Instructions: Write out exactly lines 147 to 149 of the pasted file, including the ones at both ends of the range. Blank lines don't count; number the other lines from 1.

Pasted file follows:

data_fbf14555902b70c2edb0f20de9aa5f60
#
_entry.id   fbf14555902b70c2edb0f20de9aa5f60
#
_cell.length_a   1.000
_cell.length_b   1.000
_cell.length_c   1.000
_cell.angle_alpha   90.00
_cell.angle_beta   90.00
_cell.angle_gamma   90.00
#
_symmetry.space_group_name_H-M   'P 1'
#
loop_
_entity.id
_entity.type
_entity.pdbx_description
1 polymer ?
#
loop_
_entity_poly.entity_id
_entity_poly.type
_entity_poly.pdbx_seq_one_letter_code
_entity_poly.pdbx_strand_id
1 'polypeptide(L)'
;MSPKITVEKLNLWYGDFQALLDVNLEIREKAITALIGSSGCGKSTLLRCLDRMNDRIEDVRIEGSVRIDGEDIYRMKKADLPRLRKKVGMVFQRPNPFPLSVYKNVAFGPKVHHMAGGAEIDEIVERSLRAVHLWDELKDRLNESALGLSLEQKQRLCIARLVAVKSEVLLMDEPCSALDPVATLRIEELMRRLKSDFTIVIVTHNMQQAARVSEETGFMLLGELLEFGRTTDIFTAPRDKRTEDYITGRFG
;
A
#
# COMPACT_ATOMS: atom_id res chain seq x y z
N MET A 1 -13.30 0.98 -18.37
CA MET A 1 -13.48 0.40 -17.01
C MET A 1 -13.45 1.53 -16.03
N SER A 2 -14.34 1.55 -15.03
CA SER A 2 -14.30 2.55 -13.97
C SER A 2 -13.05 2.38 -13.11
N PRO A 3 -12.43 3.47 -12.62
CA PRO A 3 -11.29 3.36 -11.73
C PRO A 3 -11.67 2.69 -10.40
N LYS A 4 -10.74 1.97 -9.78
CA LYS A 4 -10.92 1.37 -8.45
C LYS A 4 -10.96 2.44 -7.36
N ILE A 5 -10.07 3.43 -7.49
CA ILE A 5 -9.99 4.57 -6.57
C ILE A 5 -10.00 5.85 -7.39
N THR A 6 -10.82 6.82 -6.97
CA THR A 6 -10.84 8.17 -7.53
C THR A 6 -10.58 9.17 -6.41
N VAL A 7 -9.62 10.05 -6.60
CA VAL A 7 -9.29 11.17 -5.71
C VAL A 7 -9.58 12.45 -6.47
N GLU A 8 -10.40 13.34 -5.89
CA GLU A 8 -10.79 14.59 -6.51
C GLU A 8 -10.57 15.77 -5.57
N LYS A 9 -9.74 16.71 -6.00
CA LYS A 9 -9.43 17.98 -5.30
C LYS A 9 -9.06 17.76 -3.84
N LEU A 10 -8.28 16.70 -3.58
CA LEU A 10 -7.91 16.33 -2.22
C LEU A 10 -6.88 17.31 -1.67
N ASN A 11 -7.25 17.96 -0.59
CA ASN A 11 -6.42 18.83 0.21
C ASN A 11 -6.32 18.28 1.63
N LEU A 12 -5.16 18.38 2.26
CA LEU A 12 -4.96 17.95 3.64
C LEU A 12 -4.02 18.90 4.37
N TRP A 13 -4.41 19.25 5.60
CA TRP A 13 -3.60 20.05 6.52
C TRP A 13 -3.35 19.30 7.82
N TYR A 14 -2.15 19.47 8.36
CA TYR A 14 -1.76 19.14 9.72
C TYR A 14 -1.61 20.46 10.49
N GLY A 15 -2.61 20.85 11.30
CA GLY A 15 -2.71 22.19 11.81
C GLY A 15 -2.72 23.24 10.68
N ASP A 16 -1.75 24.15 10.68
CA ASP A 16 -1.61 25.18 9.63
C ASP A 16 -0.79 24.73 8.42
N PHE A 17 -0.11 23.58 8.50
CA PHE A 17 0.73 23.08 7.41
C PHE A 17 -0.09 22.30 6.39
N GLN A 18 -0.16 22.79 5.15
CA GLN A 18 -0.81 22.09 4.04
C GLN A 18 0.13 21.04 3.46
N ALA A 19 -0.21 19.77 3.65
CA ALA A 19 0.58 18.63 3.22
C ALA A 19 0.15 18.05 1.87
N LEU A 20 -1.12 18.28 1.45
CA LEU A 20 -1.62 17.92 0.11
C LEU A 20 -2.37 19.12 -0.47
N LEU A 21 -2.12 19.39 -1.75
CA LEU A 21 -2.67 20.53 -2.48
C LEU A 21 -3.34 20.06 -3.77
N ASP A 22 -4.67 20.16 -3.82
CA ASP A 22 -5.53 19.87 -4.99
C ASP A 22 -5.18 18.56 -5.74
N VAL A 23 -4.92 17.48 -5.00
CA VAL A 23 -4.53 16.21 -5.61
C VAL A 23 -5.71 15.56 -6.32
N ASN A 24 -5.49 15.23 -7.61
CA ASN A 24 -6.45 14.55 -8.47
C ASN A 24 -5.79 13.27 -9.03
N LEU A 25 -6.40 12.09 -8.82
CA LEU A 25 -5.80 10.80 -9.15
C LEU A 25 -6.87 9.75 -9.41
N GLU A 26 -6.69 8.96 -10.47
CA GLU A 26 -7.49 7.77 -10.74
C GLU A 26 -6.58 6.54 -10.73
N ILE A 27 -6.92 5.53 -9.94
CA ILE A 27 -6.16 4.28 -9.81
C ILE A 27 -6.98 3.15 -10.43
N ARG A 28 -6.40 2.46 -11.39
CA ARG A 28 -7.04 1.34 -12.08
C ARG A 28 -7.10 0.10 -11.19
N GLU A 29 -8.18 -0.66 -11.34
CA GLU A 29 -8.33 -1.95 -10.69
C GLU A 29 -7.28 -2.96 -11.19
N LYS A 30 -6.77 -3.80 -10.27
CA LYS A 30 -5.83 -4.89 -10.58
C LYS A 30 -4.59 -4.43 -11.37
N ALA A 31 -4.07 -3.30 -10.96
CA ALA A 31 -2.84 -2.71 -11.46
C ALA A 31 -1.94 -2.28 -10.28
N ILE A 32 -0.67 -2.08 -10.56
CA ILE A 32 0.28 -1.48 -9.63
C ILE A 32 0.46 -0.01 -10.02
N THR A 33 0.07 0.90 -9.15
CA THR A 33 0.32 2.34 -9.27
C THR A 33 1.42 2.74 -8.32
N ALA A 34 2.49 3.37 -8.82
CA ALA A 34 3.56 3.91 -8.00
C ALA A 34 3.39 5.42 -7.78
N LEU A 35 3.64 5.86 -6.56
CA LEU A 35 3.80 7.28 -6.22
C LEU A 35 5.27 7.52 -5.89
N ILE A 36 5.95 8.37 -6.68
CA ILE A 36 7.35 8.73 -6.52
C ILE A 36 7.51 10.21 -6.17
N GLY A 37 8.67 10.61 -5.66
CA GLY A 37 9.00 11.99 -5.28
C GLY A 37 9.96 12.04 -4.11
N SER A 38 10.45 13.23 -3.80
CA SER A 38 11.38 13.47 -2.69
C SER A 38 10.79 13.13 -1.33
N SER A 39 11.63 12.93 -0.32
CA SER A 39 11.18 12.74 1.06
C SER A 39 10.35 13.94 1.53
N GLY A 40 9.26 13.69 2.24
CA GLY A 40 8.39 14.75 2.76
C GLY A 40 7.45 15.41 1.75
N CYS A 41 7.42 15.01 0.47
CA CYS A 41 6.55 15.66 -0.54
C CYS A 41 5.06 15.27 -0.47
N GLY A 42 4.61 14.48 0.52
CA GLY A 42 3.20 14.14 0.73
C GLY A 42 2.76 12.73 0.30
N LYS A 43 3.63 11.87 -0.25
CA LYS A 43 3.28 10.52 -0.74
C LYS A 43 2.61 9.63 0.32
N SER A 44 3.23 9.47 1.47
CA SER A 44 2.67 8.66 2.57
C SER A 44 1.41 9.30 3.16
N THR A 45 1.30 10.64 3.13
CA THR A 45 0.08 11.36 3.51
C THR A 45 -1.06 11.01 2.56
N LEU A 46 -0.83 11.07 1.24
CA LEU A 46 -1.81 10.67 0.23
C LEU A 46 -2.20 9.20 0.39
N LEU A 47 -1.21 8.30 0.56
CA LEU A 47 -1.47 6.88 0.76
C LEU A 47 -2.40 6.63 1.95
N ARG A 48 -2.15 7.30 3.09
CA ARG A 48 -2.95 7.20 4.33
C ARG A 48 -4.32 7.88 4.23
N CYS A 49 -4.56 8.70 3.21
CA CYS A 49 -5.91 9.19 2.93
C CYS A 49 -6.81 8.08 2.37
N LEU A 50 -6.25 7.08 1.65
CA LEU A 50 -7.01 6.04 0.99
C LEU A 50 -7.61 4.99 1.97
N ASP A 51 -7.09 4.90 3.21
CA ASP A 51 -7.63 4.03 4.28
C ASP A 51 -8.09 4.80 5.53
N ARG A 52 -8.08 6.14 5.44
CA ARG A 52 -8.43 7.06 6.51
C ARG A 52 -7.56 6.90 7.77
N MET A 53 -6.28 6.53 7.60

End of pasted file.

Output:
C SER A 39 10.35 13.94 1.53
N GLY A 40 9.26 13.69 2.24
CA GLY A 40 8.39 14.75 2.76